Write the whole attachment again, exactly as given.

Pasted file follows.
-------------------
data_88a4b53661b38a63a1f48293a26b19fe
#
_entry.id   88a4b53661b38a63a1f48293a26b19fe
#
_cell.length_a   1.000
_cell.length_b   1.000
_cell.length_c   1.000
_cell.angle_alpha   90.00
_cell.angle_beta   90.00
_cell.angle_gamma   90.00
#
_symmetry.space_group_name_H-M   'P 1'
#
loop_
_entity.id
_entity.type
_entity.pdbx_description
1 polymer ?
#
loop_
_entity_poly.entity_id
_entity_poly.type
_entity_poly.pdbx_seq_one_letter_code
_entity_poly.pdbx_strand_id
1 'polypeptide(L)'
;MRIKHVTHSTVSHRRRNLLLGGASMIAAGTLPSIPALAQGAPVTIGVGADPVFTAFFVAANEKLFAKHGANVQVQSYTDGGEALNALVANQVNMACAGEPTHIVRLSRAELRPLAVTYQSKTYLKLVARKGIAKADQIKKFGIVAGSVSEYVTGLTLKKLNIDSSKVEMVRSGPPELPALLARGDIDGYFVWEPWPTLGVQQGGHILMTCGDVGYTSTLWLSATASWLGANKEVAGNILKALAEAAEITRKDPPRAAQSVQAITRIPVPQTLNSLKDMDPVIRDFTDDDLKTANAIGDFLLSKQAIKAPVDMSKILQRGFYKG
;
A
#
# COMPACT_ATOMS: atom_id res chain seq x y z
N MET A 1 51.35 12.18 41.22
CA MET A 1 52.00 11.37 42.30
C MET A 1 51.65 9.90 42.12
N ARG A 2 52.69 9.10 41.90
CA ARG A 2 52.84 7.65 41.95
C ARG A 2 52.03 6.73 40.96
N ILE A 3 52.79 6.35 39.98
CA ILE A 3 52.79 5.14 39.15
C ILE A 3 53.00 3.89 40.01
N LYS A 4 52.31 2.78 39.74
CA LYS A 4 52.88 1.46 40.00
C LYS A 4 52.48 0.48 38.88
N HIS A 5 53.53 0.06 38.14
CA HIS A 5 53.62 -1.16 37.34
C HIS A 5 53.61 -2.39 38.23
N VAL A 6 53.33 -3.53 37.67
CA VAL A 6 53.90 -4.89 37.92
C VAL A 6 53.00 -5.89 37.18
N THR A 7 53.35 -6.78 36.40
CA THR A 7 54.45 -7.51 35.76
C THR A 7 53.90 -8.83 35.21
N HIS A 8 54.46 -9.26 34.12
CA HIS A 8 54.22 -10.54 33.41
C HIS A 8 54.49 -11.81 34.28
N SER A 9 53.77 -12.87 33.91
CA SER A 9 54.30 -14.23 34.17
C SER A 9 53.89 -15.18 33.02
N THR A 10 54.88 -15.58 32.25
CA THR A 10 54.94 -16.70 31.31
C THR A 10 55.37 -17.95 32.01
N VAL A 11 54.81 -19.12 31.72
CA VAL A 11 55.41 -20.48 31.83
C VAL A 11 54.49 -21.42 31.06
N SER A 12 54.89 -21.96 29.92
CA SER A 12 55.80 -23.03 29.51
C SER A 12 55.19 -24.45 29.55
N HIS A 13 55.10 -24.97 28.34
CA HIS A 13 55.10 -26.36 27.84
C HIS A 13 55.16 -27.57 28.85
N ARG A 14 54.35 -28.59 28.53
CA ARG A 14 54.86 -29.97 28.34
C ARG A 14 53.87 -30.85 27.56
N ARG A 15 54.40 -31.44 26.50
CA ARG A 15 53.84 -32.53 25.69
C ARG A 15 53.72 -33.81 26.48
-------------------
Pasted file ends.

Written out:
data_88a4b53661b38a63a1f48293a26b19fe
#
_entry.id   88a4b53661b38a63a1f48293a26b19fe
#
_cell.length_a   1.000
_cell.length_b   1.000
_cell.length_c   1.000
_cell.angle_alpha   90.00
_cell.angle_beta   90.00
_cell.angle_gamma   90.00
#
_symmetry.space_group_name_H-M   'P 1'
#
loop_
_entity.id
_entity.type
_entity.pdbx_description
1 polymer ?
#
loop_
_entity_poly.entity_id
_entity_poly.type
_entity_poly.pdbx_seq_one_letter_code
_entity_poly.pdbx_strand_id
1 'polypeptide(L)'
;MRIKHVTHSTVSHRRRNLLLGGASMIAAGTLPSIPALAQGAPVTIGVGADPVFTAFFVAANEKLFAKHGANVQVQSYTDGGEALNALVANQVNMACAGEPTHIVRLSRAELRPLAVTYQSKTYLKLVARKGIAKADQIKKFGIVAGSVSEYVTGLTLKKLNIDSSKVEMVRSGPPELPALLARGDIDGYFVWEPWPTLGVQQGGHILMTCGDVGYTSTLWLSATASWLGANKEVAGNILKALAEAAEITRKDPPRAAQSVQAITRIPVPQTLNSLKDMDPVIRDFTDDDLKTANAIGDFLLSKQAIKAPVDMSKILQRGFYKG
;
A
#
# COMPACT_ATOMS: atom_id res chain seq x y z
N MET A 1 51.35 12.18 41.22
CA MET A 1 52.00 11.37 42.30
C MET A 1 51.65 9.90 42.12
N ARG A 2 52.69 9.10 41.90
CA ARG A 2 52.84 7.65 41.95
C ARG A 2 52.03 6.73 40.96
N ILE A 3 52.79 6.35 39.98
CA ILE A 3 52.79 5.14 39.15
C ILE A 3 53.00 3.89 40.01
N LYS A 4 52.31 2.78 39.74
CA LYS A 4 52.88 1.46 40.00
C LYS A 4 52.48 0.48 38.88
N HIS A 5 53.53 0.06 38.14
CA HIS A 5 53.62 -1.16 37.34
C HIS A 5 53.61 -2.39 38.23
N VAL A 6 53.33 -3.53 37.67
CA VAL A 6 53.90 -4.89 37.92
C VAL A 6 53.00 -5.89 37.18
N THR A 7 53.35 -6.78 36.40
CA THR A 7 54.45 -7.51 35.76
C THR A 7 53.90 -8.83 35.21
N HIS A 8 54.46 -9.26 34.12
CA HIS A 8 54.22 -10.54 33.41
C HIS A 8 54.49 -11.81 34.28
N SER A 9 53.77 -12.87 33.91
CA SER A 9 54.30 -14.23 34.17
C SER A 9 53.89 -15.18 33.02
N THR A 10 54.88 -15.58 32.25
CA THR A 10 54.94 -16.70 31.31
C THR A 10 55.37 -17.95 32.01
N VAL A 11 54.81 -19.12 31.72
CA VAL A 11 55.41 -20.48 31.83
C VAL A 11 54.49 -21.42 31.06
N SER A 12 54.89 -21.96 29.92
CA SER A 12 55.80 -23.03 29.51
C SER A 12 55.19 -24.45 29.55
N HIS A 13 55.10 -24.97 28.34
CA HIS A 13 55.10 -26.36 27.84
C HIS A 13 55.16 -27.57 28.85
N ARG A 14 54.35 -28.59 28.53
CA ARG A 14 54.86 -29.97 28.34
C ARG A 14 53.87 -30.85 27.56
N ARG A 15 54.40 -31.44 26.50
CA ARG A 15 53.84 -32.53 25.69
C ARG A 15 53.72 -33.81 26.48